I keep asking about what a ham club should be. I keep getting back the emergency service junk that the leadership is ramming.

I would rather see radio clubs be radio clubs and provide education, promote knowledge and proficiency as well as some social while doing it. After all it is a hobby and a club is supposed to be a group!!!--built on collective knowledge.

-------------

Just a few comments.

Firstly, I want to say that I read your post trying to grasp your current frustration. "Taking you pulse" if you will.

Secondly, it occured to me that you just aren't happy with the way things are going at your local club level.

Now this is just a constructive suggestion, but have you ever considered the idea of speaking with the club president in private about your concerns?

I mean not whining or complaining per se, but rather offering up some suggestions for improvements explaining a logical rationale for these suggestions in order to improve things?

Obviously, as you say if they don't have two meter antennas in the air then perhaps building them during a social gathering would be fun and take all the emergency emcom "seriousness" out of the meetings.

For example, mabey you could suggest that space communications isn't exactly for someone with a freshly minted ticket without an outdoor two meter antenna yet, but perhaps if the group were to start building jpoles as a "project" it would be a more practical approach before introducing the idea of space coms to the same group of individuals?

Perhaps the meetings would be a good place to share jpole building expoeriences with one another and they could share thier "tips and tricks" with each other.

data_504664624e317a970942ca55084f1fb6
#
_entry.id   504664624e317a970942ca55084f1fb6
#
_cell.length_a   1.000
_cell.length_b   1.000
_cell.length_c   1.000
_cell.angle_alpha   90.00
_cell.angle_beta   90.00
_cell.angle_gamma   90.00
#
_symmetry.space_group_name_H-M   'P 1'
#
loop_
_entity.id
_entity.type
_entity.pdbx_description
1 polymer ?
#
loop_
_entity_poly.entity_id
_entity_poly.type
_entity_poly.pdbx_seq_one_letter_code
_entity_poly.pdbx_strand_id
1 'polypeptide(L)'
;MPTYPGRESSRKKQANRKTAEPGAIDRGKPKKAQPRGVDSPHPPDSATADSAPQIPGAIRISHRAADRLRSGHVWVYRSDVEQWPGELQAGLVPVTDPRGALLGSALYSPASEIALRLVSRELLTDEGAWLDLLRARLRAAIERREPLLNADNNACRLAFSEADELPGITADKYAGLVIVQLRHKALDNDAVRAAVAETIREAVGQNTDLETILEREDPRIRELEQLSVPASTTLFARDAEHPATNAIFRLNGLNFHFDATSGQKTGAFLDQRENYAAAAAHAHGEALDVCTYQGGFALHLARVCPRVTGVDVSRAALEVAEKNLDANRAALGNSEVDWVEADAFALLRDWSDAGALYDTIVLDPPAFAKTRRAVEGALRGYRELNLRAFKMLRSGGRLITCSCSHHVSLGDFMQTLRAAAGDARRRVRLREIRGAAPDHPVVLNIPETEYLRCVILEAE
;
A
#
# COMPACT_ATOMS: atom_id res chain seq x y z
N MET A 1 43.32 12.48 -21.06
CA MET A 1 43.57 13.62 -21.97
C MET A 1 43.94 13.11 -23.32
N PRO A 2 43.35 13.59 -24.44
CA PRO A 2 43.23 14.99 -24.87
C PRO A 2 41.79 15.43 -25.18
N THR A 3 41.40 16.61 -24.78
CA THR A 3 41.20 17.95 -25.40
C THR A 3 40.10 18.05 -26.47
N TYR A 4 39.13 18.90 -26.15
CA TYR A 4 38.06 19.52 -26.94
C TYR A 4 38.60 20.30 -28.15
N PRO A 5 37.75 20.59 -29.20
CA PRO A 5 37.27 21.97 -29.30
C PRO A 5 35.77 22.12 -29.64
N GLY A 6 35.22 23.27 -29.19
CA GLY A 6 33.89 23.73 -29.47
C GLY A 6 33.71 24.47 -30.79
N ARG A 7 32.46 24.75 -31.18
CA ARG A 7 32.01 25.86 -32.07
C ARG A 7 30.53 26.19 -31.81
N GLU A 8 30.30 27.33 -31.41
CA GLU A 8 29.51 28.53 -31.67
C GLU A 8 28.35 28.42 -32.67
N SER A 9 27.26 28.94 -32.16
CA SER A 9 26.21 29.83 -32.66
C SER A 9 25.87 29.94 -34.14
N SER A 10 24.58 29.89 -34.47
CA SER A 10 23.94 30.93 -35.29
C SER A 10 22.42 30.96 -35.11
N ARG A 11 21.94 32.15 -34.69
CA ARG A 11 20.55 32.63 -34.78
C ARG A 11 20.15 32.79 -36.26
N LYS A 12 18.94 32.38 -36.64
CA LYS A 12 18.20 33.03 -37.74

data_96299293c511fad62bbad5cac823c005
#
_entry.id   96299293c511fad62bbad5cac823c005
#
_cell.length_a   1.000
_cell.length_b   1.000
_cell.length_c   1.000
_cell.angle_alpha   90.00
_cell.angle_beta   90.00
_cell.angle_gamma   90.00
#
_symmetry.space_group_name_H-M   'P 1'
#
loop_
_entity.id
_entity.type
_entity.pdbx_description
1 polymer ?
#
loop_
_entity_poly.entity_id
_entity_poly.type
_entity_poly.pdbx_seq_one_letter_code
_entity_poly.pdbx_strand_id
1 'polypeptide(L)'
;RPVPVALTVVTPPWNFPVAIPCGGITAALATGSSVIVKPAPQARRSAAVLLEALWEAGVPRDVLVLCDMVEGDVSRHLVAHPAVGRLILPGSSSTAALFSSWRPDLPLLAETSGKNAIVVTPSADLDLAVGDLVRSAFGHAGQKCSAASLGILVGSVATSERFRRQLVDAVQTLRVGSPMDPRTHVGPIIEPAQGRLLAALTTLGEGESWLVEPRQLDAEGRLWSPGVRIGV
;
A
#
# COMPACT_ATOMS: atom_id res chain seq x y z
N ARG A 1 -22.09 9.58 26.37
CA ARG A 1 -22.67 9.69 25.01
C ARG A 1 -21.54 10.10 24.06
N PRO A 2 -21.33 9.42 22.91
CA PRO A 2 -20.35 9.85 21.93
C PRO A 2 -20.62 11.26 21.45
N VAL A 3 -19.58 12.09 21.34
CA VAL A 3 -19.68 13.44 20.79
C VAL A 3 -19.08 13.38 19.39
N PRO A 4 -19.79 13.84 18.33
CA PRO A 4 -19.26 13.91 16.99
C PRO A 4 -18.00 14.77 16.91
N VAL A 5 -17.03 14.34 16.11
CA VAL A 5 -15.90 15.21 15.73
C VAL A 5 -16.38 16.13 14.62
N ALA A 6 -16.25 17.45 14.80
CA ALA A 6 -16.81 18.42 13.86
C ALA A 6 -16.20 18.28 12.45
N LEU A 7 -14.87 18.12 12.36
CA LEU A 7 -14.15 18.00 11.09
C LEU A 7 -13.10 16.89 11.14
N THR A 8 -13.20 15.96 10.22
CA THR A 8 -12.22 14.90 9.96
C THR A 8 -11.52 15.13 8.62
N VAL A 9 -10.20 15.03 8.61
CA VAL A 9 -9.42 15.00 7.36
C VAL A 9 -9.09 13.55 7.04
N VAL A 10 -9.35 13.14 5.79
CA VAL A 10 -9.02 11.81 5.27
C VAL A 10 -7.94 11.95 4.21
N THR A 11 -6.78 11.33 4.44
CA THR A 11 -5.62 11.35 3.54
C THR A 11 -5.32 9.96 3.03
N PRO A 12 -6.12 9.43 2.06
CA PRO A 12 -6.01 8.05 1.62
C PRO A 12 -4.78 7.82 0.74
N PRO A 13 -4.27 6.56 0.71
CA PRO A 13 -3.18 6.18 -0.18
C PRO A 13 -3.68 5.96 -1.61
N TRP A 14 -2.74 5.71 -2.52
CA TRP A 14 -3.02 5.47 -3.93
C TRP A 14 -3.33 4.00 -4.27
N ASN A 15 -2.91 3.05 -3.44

I think club meetings in groups like this should be informative, refreshing, and somewhat entertaining.

Like any other club meeting, it should involve something of interest for everyone. Perhaps this could be better achieved by presenting a voting process on what the club members would like to have a speaker talk about in upcoming meetings. For example take 3 things about amateur radio to talk about and let the members decide instead of ramming any old subject matter down thier throats.

Have a 5 - 10 minute session to discuss "topics" to be discussed at the next meeting. The trick is to get everyone involved and make them feel like a contributing member of the club.

Go around and say hello to everyone. Introduce yourself. Make them feel welcomed and you are glad to see them. Thank them for coming to the meeting.

Simple things to consider... But they do go a long way in promoting your club meetings.

"Be entertaining" Learn a few stupid "clean" jokes. Find them on the internet just before you go to the club meetings.

Have fun at the meetings. It's supposed to be that way.

73 Charles - KC8VWM